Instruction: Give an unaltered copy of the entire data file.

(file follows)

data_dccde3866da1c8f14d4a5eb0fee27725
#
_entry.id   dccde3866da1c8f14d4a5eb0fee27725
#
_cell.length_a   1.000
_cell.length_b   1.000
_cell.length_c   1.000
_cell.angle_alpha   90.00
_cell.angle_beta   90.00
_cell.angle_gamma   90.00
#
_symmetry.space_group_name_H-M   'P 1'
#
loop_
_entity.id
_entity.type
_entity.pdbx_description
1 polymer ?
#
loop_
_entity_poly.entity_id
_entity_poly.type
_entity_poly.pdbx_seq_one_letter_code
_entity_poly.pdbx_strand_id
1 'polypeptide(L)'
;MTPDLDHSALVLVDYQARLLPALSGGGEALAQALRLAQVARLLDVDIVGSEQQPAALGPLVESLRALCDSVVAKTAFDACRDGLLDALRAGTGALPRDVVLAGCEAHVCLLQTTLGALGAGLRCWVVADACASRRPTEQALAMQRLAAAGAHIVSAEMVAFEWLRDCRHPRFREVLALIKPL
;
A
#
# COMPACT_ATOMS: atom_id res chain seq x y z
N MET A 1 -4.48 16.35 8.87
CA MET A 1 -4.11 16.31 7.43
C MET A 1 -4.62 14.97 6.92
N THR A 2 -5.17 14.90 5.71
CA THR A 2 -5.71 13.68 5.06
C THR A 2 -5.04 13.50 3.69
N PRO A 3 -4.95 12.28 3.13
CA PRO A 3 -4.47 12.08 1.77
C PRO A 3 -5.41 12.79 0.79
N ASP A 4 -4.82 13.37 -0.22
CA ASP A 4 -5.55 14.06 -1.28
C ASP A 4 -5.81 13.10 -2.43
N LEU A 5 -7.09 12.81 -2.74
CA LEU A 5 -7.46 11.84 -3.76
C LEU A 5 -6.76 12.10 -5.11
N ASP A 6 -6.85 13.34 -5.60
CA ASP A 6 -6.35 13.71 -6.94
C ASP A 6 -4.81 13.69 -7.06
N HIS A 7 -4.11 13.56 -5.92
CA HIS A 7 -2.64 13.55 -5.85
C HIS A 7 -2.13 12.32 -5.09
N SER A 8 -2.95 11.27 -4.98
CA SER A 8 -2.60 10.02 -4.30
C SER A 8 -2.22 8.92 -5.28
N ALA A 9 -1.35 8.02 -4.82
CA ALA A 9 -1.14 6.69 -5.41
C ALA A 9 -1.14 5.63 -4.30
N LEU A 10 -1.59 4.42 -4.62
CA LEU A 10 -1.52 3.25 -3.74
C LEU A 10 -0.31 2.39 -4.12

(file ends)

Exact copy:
data_dccde3866da1c8f14d4a5eb0fee27725
#
_entry.id   dccde3866da1c8f14d4a5eb0fee27725
#
_cell.length_a   1.000
_cell.length_b   1.000
_cell.length_c   1.000
_cell.angle_alpha   90.00
_cell.angle_beta   90.00
_cell.angle_gamma   90.00
#
_symmetry.space_group_name_H-M   'P 1'
#
loop_
_entity.id
_entity.type
_entity.pdbx_description
1 polymer ?
#
loop_
_entity_poly.entity_id
_entity_poly.type
_entity_poly.pdbx_seq_one_letter_code
_entity_poly.pdbx_strand_id
1 'polypeptide(L)'
;MTPDLDHSALVLVDYQARLLPALSGGGEALAQALRLAQVARLLDVDIVGSEQQPAALGPLVESLRALCDSVVAKTAFDACRDGLLDALRAGTGALPRDVVLAGCEAHVCLLQTTLGALGAGLRCWVVADACASRRPTEQALAMQRLAAAGAHIVSAEMVAFEWLRDCRHPRFREVLALIKPL
;
A
#
# COMPACT_ATOMS: atom_id res chain seq x y z
N MET A 1 -4.48 16.35 8.87
CA MET A 1 -4.11 16.31 7.43
C MET A 1 -4.62 14.97 6.92
N THR A 2 -5.17 14.90 5.71
CA THR A 2 -5.71 13.68 5.06
C THR A 2 -5.04 13.50 3.69
N PRO A 3 -4.95 12.28 3.13
CA PRO A 3 -4.47 12.08 1.77
C PRO A 3 -5.41 12.79 0.79
N ASP A 4 -4.82 13.37 -0.22
CA ASP A 4 -5.55 14.06 -1.28
C ASP A 4 -5.81 13.10 -2.43
N LEU A 5 -7.09 12.81 -2.74
CA LEU A 5 -7.46 11.84 -3.76
C LEU A 5 -6.76 12.10 -5.11
N ASP A 6 -6.85 13.34 -5.60
CA ASP A 6 -6.35 13.71 -6.94
C ASP A 6 -4.81 13.69 -7.06
N HIS A 7 -4.11 13.56 -5.92
CA HIS A 7 -2.64 13.55 -5.85
C HIS A 7 -2.13 12.32 -5.09
N SER A 8 -2.95 11.27 -4.98
CA SER A 8 -2.60 10.02 -4.30
C SER A 8 -2.22 8.92 -5.28
N ALA A 9 -1.35 8.02 -4.82
CA ALA A 9 -1.14 6.69 -5.41
C ALA A 9 -1.14 5.63 -4.30
N LEU A 10 -1.59 4.42 -4.62
CA LEU A 10 -1.52 3.25 -3.74
C LEU A 10 -0.31 2.39 -4.12